Monthly Archives: August 2022

Israel: Nurturing racism





It’s fair to say, isn’t it, that children are not born racist, but initiated into that particular mindset. This perhaps is particularly true of Israel. Therefore, where a state’s conception of itself rests on racist principles, on Zionist principles, one of its key objectives must be to shape minds at the earliest opportunity. This not only through the formal rigours of the education system, but also indirectly via the propagation of an ethos, of affecting the way the world is interpreted and understood.

This is achieved via many routes, among them the celebration of, and participation in, cultural and religious festivals many of which are based on what Shlomo Sand dubbed mythistory. Mythistory, as I understand it, is the creation of a past designed to act as proof of the rightness or inevitability of current beliefs and power structures; and the justification for intended future actions. And if you read into the past the belief that God was then, and is now, on your side, one’s own beliefs will be taken as axiomatic, unassailable, beyond dispute or contradiction.

Toxic web

To take just two examples that contribute to the toxic web that is Israel’s version of nurturing its children to adulthood, one is Daniel Bar-Tel’s study.  He found that generations of Israeli Jews were taught from Hebrew textbooks that portrayed Palestinian-Arabs in a negative and delegitimising way. Palestinian society was presented as ‘primitive, backward and passive.’ Israeli Jewish children were thus subjected to this form of negative and dehumanizing stereotyping, which ultimately conditioned how they perceive Palestinians.  

The other example is Nurit Peled-Elhanan book ‘Palestine in Israeli School Books: Ideology and Propaganda in Education’.  In it she describes the depiction of Arabs in Israeli schoolbooks as racist. Representation of Arabs is limited to ‘refugees, primitive farmers and terrorists.’ In hundreds of books, not one photograph depicted an Arab as a ‘normal person.’

In a webinar, Peled-Elhanan said Israeli textbooks teach students that Israel exists primarily to prevent another Holocaust, and as such, Jews are the only ones presented as victims. She added that the curriculum commands students to actively ignore other victims, and that it “Nazif[ies] Arabs.’”

Israel: Nurturing racism





It’s fair to say, isn’t it, that children are not born racist, but initiated into that particular mindset. This perhaps is particularly true of Israel. Therefore, where a state’s conception of itself rests on racist principles, on Zionist principles, one of its key objectives must be to shape minds at the earliest opportunity. This not only through the formal rigours of the education system, but also indirectly via the propagation of an ethos, of affecting the way the world is interpreted and understood.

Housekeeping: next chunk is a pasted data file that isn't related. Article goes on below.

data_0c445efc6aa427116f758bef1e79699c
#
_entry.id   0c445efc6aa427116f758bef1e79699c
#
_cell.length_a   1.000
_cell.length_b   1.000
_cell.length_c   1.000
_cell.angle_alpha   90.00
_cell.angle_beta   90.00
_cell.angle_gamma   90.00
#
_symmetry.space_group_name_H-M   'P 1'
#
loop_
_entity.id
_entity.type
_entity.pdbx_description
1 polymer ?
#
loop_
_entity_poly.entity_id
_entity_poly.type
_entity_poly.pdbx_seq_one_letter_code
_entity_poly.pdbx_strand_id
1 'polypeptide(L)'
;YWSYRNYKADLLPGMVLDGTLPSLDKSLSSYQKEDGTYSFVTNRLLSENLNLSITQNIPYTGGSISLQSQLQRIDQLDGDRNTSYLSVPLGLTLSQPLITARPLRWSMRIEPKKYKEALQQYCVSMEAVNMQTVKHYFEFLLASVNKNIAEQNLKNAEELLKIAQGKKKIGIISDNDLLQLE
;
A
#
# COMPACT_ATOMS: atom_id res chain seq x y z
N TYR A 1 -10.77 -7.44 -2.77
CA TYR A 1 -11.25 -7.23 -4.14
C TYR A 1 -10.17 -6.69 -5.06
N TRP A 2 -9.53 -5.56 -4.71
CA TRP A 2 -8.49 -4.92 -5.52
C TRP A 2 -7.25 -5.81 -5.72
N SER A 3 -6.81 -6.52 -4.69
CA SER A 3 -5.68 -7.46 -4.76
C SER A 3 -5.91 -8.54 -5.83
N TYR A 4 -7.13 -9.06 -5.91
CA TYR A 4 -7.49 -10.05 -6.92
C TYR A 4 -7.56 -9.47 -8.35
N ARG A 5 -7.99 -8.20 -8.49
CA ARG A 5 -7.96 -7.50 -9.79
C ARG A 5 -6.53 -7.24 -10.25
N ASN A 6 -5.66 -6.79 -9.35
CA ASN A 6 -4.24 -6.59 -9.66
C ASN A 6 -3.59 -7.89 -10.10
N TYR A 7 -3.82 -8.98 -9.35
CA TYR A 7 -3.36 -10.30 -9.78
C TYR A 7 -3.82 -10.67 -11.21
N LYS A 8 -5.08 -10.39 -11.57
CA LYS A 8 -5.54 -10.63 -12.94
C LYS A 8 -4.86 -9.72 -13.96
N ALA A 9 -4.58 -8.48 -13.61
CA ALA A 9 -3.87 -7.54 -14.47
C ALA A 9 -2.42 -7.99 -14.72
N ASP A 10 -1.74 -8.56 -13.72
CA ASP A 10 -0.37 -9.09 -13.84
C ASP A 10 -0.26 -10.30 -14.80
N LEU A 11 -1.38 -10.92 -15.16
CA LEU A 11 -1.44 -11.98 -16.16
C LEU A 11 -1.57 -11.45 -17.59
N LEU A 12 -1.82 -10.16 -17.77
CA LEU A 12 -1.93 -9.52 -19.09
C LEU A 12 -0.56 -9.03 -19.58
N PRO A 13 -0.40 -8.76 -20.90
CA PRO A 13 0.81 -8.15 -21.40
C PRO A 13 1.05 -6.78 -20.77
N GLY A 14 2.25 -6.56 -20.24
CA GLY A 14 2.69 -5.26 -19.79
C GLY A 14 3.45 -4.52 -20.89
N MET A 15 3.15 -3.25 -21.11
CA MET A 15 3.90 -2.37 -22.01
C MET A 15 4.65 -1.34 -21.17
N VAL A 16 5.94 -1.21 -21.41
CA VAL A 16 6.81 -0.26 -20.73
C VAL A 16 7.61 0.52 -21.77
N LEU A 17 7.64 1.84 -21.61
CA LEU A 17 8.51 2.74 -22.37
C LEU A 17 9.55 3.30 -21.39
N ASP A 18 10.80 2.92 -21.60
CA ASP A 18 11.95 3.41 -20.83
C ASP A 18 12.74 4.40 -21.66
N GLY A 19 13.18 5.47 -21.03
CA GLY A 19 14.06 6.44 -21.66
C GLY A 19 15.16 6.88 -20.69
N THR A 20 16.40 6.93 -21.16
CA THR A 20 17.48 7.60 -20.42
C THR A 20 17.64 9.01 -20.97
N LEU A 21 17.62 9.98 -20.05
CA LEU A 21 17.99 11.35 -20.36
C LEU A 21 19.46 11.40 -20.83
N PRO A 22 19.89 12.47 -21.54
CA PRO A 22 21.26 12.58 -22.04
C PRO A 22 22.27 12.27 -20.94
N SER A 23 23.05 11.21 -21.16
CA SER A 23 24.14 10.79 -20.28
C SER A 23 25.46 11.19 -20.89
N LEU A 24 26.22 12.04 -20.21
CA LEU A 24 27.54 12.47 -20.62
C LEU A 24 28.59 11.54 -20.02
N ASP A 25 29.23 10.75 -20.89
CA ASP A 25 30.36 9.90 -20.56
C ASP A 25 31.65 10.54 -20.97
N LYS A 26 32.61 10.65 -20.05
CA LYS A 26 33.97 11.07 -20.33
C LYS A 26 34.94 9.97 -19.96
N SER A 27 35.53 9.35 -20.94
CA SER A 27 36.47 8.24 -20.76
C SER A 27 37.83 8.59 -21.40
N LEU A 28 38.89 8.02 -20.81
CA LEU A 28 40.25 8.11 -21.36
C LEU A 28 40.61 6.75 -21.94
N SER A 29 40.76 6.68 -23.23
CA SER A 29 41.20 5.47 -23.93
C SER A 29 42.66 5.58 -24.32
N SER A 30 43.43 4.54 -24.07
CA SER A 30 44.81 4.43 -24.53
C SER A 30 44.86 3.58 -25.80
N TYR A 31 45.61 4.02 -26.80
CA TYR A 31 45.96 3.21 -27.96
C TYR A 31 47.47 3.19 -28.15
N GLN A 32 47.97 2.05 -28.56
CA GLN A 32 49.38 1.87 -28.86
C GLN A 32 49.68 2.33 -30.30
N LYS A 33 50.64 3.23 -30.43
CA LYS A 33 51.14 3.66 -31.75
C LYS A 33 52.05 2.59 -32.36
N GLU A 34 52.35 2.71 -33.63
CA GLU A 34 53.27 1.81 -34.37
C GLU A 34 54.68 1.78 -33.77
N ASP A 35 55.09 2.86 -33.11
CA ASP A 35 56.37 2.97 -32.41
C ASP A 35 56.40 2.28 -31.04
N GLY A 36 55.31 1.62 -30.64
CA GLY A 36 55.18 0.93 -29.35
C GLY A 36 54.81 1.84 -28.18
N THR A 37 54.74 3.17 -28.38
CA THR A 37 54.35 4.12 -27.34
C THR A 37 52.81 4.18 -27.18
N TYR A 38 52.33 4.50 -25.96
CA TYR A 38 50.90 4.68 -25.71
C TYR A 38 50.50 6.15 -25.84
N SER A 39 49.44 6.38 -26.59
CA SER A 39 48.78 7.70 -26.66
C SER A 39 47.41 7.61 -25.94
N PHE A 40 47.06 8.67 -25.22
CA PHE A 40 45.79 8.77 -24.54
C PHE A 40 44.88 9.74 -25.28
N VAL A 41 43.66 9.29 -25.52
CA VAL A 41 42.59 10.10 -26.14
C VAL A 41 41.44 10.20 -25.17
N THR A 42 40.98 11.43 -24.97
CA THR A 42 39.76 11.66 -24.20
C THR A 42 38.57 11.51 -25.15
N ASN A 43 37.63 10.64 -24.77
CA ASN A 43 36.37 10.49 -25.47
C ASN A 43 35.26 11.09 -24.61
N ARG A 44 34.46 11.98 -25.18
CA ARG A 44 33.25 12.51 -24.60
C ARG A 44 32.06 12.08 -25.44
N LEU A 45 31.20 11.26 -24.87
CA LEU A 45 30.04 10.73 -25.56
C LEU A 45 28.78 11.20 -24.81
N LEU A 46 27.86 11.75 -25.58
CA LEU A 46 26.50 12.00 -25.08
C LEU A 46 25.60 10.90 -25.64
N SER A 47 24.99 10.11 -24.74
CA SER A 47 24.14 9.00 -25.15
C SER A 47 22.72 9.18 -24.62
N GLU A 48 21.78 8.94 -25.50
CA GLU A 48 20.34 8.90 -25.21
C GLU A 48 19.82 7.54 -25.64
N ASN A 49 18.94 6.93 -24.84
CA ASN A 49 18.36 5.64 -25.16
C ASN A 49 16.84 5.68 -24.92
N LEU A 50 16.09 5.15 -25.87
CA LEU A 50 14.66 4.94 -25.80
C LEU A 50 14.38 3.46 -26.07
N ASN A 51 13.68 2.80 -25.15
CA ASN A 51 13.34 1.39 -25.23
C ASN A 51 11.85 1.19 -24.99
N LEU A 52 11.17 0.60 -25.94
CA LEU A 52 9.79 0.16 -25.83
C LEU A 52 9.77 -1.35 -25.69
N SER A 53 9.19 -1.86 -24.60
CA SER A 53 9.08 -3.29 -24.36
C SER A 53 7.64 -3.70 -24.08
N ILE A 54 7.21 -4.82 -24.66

This is achieved via many routes, among them the celebration of, and participation in, cultural and religious festivals many of which are based on what Shlomo Sand dubbed mythistory. Mythistory, as I understand it, is the creation of a past designed to act as proof of the rightness or inevitability of current beliefs and power structures; and the justification for intended future actions. And if you read into the past the belief that God was then, and is now, on your side, one’s own beliefs will be taken as axiomatic, unassailable, beyond dispute or contradiction.

Toxic web

To take just two examples that contribute to the toxic web that is Israel’s version of nurturing its children to adulthood, one is Daniel Bar-Tel’s study.  He found that generations of Israeli Jews were taught from Hebrew textbooks that portrayed Palestinian-Arabs in a negative and delegitimising way. Palestinian society was presented as ‘primitive, backward and passive.’ Israeli Jewish children were thus subjected to this form of negative and dehumanizing stereotyping, which ultimately conditioned how they perceive Palestinians.  

The other example is Nurit Peled-Elhanan book ‘Palestine in Israeli School Books: Ideology and Propaganda in Education’.  In it she describes the depiction of Arabs in Israeli schoolbooks as racist. Representation of Arabs is limited to ‘refugees, primitive farmers and terrorists.’ In hundreds of books, not one photograph depicted an Arab as a ‘normal person.’

In a webinar, Peled-Elhanan said Israeli textbooks teach students that Israel exists primarily to prevent another Holocaust, and as such, Jews are the only ones presented as victims. She added that the curriculum commands students to actively ignore other victims, and that it “Nazif[ies] Arabs.’”